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A daily record of what I'm thinking about what I'm reading

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Tuesday, June 30, 2015

From Chaucer to Conrad and beyond: Nostromo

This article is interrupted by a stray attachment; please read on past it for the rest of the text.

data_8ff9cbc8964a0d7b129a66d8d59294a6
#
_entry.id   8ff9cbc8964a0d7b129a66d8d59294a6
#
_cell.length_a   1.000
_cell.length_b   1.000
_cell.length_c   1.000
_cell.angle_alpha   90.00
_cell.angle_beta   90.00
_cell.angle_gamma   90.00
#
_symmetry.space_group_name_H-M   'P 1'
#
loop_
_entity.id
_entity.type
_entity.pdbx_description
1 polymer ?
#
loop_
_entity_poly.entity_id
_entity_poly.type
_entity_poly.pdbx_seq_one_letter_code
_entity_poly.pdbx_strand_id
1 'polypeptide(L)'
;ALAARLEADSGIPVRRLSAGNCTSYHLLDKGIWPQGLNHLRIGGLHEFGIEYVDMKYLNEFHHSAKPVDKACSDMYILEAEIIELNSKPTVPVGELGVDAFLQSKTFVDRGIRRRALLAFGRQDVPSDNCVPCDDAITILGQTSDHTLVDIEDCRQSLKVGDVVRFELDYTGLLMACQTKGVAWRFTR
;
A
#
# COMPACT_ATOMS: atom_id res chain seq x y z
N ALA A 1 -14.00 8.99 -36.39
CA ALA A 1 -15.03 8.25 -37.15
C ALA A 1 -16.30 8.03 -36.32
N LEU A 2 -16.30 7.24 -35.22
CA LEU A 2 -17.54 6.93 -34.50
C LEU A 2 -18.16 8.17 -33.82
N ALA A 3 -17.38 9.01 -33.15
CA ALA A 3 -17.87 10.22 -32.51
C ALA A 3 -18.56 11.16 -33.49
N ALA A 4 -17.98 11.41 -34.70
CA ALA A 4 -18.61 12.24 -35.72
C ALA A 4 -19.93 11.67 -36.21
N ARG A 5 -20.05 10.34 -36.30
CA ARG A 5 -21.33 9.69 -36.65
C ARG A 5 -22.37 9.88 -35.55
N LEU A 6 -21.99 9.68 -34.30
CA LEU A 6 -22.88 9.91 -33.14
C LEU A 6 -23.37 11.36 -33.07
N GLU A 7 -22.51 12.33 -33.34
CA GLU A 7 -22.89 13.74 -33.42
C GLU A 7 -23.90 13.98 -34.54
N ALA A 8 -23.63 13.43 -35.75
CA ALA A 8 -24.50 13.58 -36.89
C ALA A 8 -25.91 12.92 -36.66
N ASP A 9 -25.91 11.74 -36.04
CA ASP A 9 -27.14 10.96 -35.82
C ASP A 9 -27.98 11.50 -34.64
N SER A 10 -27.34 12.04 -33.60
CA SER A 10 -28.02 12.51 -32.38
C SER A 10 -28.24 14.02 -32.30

The fortune - that is, the silver mine in the mountains along the coast of Costaguana (ha!) in Joseph Conrad's Nostromo - was founded on slave labor and the death of hundreds or even thousands of natives. In a weird way this echoes the novel I read recently A High Wind in Jamaica in which the British settlers struggle in poverty after the end of slavery essentially ended the sugar cane - rum industry, the foundation of their wealth. In this Central/South American country, after slavery ended, the mine was left to go back to jungle and the silver was considered inaccessible and not worth the cost in (European) lives. But as the little country shakes of Colonialism and becomes independent and corrupt, one oppressive government after the next thriving on bribes and cronyism - one of the leaders gets the bright idea of "giving" the silver concession to one of the wealthiest European businessmen, Charles Gould (senior), but in receipt of the gift he must pay the government the "estimated" profit from the first 5 years of the mine. This ruins him, of course, but his son takes up the mine and turns it around, quite amazingly - and apparently aided by the mysterious Italian overseer, the eponymous Nostromo. It's a sstory about the waves of colonialism, about the corrupting influence of capitalism, and the corrupting influence of the pursuit of riches at all costs - a precursor, in a way, to the Treasure of the Sierra Madre (which of course is a narrative w/ roots as deep as Chaucer).

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